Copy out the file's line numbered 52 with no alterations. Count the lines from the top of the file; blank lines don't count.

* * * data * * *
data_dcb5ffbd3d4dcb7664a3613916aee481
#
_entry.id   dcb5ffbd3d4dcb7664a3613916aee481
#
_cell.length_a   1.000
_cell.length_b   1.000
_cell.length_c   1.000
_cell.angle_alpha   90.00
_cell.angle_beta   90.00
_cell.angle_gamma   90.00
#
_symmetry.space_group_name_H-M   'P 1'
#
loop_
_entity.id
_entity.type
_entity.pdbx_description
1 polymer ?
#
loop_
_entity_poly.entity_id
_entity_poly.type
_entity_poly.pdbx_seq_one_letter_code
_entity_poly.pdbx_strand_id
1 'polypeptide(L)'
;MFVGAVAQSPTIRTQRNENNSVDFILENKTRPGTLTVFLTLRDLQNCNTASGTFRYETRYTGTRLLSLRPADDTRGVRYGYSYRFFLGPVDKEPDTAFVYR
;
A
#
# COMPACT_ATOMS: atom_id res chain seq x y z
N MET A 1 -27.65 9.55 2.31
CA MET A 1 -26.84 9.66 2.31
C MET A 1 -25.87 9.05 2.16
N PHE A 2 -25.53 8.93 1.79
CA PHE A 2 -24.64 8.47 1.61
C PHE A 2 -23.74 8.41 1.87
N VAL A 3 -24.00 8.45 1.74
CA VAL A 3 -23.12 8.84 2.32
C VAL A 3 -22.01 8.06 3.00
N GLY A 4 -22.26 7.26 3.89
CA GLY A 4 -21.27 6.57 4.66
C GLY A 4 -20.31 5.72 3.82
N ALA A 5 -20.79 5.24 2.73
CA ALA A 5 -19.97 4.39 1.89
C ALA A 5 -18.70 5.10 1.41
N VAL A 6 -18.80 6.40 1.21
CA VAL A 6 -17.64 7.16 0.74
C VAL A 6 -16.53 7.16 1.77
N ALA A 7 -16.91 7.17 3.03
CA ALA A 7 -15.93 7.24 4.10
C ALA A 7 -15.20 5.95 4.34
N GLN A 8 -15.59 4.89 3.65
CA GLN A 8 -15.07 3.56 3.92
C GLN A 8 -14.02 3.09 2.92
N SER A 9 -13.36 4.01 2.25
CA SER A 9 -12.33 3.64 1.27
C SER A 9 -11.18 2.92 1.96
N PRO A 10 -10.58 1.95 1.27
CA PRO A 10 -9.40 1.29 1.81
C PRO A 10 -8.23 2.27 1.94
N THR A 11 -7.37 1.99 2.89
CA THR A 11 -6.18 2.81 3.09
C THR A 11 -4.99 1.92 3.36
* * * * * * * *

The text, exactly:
N GLN A 8 -15.59 4.89 3.65